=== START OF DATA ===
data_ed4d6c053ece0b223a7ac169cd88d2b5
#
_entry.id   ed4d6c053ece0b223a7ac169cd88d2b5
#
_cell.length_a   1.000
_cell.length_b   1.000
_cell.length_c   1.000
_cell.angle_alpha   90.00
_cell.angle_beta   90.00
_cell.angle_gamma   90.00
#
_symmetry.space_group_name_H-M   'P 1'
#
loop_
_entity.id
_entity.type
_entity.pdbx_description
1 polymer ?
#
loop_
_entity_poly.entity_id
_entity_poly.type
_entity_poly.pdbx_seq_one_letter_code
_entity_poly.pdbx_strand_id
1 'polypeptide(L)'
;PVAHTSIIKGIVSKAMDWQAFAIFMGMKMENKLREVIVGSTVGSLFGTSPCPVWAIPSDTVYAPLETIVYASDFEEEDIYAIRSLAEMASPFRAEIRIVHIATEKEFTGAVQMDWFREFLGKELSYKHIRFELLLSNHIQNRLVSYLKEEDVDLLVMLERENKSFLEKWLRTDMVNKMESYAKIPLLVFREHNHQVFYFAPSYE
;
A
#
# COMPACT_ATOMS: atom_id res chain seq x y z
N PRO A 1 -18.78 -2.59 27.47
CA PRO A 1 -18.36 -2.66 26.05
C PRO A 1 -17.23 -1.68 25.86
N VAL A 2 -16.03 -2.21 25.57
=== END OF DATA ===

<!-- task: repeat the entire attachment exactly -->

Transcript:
data_ed4d6c053ece0b223a7ac169cd88d2b5
#
_entry.id   ed4d6c053ece0b223a7ac169cd88d2b5
#
_cell.length_a   1.000
_cell.length_b   1.000
_cell.length_c   1.000
_cell.angle_alpha   90.00
_cell.angle_beta   90.00
_cell.angle_gamma   90.00
#
_symmetry.space_group_name_H-M   'P 1'
#
loop_
_entity.id
_entity.type
_entity.pdbx_description
1 polymer ?
#
loop_
_entity_poly.entity_id
_entity_poly.type
_entity_poly.pdbx_seq_one_letter_code
_entity_poly.pdbx_strand_id
1 'polypeptide(L)'
;PVAHTSIIKGIVSKAMDWQAFAIFMGMKMENKLREVIVGSTVGSLFGTSPCPVWAIPSDTVYAPLETIVYASDFEEEDIYAIRSLAEMASPFRAEIRIVHIATEKEFTGAVQMDWFREFLGKELSYKHIRFELLLSNHIQNRLVSYLKEEDVDLLVMLERENKSFLEKWLRTDMVNKMESYAKIPLLVFREHNHQVFYFAPSYE
;
A
#
# COMPACT_ATOMS: atom_id res chain seq x y z
N PRO A 1 -18.78 -2.59 27.47
CA PRO A 1 -18.36 -2.66 26.05
C PRO A 1 -17.23 -1.68 25.86
N VAL A 2 -16.03 -2.21 25.57